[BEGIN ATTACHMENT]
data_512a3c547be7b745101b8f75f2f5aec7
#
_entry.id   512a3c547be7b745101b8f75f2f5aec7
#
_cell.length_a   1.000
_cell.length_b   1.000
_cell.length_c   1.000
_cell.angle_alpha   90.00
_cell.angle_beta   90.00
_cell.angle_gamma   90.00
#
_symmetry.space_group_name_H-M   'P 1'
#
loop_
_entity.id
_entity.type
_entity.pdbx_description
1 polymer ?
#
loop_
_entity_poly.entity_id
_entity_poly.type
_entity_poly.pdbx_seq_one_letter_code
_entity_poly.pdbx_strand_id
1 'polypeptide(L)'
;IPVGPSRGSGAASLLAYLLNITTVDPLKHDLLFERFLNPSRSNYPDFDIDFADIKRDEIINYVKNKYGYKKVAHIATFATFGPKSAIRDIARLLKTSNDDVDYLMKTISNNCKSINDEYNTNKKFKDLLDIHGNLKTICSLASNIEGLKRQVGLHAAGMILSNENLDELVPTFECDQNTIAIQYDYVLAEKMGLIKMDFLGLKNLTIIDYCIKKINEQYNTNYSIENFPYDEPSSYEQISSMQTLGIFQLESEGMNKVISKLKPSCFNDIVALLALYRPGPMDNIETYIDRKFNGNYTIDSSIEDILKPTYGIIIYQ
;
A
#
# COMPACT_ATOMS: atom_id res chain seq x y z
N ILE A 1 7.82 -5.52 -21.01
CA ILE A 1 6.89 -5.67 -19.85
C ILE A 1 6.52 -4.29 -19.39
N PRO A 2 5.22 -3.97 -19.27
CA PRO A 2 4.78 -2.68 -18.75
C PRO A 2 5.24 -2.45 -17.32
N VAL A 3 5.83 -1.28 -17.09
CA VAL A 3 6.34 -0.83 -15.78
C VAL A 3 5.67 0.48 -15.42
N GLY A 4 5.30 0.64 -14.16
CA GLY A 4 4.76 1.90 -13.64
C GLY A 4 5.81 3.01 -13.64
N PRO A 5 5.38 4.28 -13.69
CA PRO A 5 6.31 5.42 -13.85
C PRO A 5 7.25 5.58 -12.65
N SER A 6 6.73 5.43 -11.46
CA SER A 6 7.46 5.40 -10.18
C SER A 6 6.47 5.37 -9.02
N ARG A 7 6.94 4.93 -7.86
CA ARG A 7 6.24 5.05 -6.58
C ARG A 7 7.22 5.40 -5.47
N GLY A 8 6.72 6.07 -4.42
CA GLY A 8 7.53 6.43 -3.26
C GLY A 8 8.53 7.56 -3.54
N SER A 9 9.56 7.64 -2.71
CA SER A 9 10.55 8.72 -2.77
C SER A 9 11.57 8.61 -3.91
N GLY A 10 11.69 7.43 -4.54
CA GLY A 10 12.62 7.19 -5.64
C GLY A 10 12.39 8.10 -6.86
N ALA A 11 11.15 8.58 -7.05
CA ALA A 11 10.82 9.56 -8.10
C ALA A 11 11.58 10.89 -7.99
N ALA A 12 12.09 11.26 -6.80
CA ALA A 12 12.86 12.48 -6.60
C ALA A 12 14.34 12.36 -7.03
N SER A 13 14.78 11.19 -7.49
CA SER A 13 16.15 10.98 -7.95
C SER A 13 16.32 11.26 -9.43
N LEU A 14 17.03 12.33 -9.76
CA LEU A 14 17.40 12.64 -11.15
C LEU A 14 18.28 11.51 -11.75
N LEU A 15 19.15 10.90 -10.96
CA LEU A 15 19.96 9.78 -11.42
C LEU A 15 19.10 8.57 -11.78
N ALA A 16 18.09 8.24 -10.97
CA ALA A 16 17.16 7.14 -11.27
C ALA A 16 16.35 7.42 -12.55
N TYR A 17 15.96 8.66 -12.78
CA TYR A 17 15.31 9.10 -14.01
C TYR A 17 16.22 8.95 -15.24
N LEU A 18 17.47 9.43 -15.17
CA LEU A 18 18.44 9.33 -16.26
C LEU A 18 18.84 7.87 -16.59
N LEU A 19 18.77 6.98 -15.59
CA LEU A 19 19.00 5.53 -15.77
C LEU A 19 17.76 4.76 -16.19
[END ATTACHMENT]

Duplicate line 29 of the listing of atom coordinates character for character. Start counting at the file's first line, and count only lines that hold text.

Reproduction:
#